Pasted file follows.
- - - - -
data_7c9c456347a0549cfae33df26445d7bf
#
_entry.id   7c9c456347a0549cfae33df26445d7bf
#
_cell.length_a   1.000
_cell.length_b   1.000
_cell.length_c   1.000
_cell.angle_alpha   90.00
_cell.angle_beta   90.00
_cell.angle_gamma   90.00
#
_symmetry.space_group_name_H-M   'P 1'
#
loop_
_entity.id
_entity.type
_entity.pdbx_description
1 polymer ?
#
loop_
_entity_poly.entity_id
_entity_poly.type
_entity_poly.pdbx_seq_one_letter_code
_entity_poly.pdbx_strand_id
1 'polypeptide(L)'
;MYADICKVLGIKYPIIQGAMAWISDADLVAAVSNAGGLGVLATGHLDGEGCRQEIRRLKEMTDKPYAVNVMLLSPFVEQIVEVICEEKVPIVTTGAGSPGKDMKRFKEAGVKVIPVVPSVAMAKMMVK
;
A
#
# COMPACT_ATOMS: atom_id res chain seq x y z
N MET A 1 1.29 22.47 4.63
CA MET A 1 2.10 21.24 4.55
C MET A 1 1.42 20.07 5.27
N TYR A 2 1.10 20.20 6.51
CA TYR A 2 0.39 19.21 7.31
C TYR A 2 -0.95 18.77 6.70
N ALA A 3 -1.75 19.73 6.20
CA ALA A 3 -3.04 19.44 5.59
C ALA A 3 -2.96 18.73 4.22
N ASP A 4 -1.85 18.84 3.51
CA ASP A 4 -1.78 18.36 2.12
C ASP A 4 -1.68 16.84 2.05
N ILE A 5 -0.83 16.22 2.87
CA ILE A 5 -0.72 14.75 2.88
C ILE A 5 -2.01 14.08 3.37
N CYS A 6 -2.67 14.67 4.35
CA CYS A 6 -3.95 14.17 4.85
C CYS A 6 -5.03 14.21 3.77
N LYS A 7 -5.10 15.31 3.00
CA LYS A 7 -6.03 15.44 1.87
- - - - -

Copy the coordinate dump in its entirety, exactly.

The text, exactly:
data_7c9c456347a0549cfae33df26445d7bf
#
_entry.id   7c9c456347a0549cfae33df26445d7bf
#
_cell.length_a   1.000
_cell.length_b   1.000
_cell.length_c   1.000
_cell.angle_alpha   90.00
_cell.angle_beta   90.00
_cell.angle_gamma   90.00
#
_symmetry.space_group_name_H-M   'P 1'
#
loop_
_entity.id
_entity.type
_entity.pdbx_description
1 polymer ?
#
loop_
_entity_poly.entity_id
_entity_poly.type
_entity_poly.pdbx_seq_one_letter_code
_entity_poly.pdbx_strand_id
1 'polypeptide(L)'
;MYADICKVLGIKYPIIQGAMAWISDADLVAAVSNAGGLGVLATGHLDGEGCRQEIRRLKEMTDKPYAVNVMLLSPFVEQIVEVICEEKVPIVTTGAGSPGKDMKRFKEAGVKVIPVVPSVAMAKMMVK
;
A
#
# COMPACT_ATOMS: atom_id res chain seq x y z
N MET A 1 1.29 22.47 4.63
CA MET A 1 2.10 21.24 4.55
C MET A 1 1.42 20.07 5.27
N TYR A 2 1.10 20.20 6.51
CA TYR A 2 0.39 19.21 7.31
C TYR A 2 -0.95 18.77 6.70
N ALA A 3 -1.75 19.73 6.20
CA ALA A 3 -3.04 19.44 5.59
C ALA A 3 -2.96 18.73 4.22
N ASP A 4 -1.85 18.84 3.51
CA ASP A 4 -1.78 18.36 2.12
C ASP A 4 -1.68 16.84 2.05
N ILE A 5 -0.83 16.22 2.87
CA ILE A 5 -0.72 14.75 2.88
C ILE A 5 -2.01 14.08 3.37
N CYS A 6 -2.67 14.67 4.35
CA CYS A 6 -3.95 14.17 4.85
C CYS A 6 -5.03 14.21 3.77
N LYS A 7 -5.10 15.31 3.00
CA LYS A 7 -6.03 15.44 1.87